Small, Good Things in the Midst Grief

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An Interview with Matt Brouwer

Recently, I had the great pleasure of meeting the very talented musician, Matt Brouwer, at a conference I attended in Houston where he led worship. This past October, Matt received the Covenant Award for “Fan Choice Artist of the Year.” At 31, Matt is still dating, and learning to look for the “small, good things” in life.

Julie: What is the best part about single life?

 

Matt: Being able to respond to an opportunity without hesitation or prior responsibilities. I have been able to experience some amazing things at a moment’s notice—like an overseas trip—because someone canceled last minute. So that kind of freedom is definitely an advantage.

 

Julie: What has been the hardest part?

 

Matt: Not having someone to share the ups and downs of life with. I’ve always been one of those people who experiences something great and immediately I have to tell someone about it. It can be hard to travel so much and not have that one person to share everything with.

 

Julie: Share a special lesson you’ve learned this year.

 

Matt: I read a short story a few years ago called “A Small, Good Thing” by Raymond Carver. The exact details of the plot are a little sketchy in my memory, but essentially the story tells of a married couple who have a young daughter (their only child) and she is about to have a birthday. In anticipation of the big day, the parents order a birthday cake from a local bakery. Days later, tragedy strikes and the daughter is hit by a car and badly injured. The couple goes through all of the emotional horrors of waiting for the little girl to wake up, but instead she suddenly dies, even to the shock of the doctors.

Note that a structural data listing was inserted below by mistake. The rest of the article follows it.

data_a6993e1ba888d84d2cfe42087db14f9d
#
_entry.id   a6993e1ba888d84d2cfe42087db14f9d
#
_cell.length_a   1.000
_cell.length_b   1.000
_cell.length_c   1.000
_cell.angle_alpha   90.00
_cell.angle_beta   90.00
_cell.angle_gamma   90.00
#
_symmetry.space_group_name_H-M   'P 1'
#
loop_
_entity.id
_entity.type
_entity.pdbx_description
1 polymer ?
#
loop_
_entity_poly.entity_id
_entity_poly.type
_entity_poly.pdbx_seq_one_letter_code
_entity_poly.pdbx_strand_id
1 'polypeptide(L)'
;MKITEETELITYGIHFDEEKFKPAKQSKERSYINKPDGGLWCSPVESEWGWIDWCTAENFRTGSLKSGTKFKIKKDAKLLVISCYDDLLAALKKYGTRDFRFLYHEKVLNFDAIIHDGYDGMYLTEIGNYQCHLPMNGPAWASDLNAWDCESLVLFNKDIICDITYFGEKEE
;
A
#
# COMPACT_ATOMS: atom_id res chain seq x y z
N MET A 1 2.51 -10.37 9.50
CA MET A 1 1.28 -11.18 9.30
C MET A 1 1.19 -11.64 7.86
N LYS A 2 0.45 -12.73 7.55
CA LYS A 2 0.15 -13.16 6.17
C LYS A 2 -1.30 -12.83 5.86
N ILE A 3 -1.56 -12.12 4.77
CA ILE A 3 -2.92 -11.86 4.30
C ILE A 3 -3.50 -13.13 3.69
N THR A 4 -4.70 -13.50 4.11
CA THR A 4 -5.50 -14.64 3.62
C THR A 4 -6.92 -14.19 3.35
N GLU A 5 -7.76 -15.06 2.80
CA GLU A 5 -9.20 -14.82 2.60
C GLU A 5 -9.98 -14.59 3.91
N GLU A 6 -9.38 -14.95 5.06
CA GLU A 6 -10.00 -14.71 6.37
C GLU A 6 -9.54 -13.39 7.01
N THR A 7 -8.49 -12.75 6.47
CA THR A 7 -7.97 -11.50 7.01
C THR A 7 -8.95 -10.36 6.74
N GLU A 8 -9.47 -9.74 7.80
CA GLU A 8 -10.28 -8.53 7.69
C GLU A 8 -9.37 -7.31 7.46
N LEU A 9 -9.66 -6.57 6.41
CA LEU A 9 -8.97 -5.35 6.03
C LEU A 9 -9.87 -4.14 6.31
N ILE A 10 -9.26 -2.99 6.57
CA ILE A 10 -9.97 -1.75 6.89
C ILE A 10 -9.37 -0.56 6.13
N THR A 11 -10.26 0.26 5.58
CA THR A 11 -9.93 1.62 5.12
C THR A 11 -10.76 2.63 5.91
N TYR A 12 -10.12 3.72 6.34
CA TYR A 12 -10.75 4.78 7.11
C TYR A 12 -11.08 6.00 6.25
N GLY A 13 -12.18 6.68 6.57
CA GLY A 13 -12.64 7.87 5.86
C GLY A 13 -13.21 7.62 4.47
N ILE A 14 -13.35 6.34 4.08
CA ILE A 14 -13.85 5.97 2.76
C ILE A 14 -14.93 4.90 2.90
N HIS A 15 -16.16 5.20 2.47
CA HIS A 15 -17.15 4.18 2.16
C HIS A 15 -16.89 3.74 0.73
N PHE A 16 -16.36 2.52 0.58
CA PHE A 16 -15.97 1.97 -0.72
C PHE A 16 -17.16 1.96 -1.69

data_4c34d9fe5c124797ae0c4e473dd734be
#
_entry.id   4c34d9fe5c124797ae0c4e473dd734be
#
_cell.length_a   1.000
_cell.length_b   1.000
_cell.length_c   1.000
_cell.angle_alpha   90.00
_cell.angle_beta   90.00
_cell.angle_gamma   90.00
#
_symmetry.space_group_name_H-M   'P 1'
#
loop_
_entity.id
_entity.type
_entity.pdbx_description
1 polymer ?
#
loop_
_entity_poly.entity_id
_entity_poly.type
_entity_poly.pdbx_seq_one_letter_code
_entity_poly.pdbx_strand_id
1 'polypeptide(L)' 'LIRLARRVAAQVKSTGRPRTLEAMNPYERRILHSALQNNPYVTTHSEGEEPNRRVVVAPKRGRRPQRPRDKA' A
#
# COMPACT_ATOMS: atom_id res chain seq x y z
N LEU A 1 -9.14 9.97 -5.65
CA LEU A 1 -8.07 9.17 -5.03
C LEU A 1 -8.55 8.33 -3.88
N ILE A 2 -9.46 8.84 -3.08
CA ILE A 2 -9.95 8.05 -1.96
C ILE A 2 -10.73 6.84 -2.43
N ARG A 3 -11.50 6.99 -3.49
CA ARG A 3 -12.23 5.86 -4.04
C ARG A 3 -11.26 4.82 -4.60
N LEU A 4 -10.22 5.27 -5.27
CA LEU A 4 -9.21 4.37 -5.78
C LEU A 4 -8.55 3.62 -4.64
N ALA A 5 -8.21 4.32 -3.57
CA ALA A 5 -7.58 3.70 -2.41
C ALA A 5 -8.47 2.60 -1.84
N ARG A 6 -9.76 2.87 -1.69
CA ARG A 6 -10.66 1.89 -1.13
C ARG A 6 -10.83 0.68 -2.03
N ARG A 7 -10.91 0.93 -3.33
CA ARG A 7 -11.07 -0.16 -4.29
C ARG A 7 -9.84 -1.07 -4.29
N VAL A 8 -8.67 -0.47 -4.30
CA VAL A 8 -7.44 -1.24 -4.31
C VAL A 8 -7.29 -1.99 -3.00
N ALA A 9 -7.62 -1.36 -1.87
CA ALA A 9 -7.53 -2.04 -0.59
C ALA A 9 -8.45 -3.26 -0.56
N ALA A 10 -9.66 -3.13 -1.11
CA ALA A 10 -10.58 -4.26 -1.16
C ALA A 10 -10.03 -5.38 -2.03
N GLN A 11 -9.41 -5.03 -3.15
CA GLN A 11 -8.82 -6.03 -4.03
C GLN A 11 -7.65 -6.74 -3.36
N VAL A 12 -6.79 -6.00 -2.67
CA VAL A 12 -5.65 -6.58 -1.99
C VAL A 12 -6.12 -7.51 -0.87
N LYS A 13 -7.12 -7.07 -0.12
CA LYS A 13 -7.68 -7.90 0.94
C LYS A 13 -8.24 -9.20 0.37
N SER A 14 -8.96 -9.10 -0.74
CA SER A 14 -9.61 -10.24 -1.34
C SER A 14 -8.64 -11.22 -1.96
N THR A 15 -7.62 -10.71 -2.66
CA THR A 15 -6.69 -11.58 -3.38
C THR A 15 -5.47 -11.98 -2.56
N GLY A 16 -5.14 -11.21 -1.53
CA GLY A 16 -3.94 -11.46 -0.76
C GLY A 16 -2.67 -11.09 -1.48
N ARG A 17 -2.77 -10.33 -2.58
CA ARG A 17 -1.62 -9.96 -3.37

The couple finds themselves having to go down to the bakery to cancel the previously ordered birthday cake, now that their daughter is gone. When the baker realizes why they are cancelling the order, he immediately softens, inviting the emotionally despondent couple to sit while he serves them fresh pastries. The food and the conversation offer simple comfort and, though it is mostly unspoken, the three people begin to share the grief in a small but powerful way.

 

I experienced one of these moments not long ago on a mid-June evening after my sister’s funeral at her family’s farm in Ontario. At 42 she died of cancer, leaving behind her husband and three teenage kids. After the funeral was over everyone was exhausted, emotionally wrung out, and physically drained. When we got back to the house, I noticed right away that my nephews were missing. I was told that they were out back somewhere in the dark, making a campfire.

 

The fresh air hit my face as I stepped out of the house to follow the flickering light of the distant campfire. When I got closer, I found four of my nephews sitting around the fire. Sitting down with them, I was amazed that two of these young men had just watched their mother’s coffin get lowered into the ground. I was amazed because their earlier sullen faces and almost complete silence had now given way to initiative. A campfire was something they loved…something they knew about. So along with two other cousins, they left the solemn crowd and built a fire.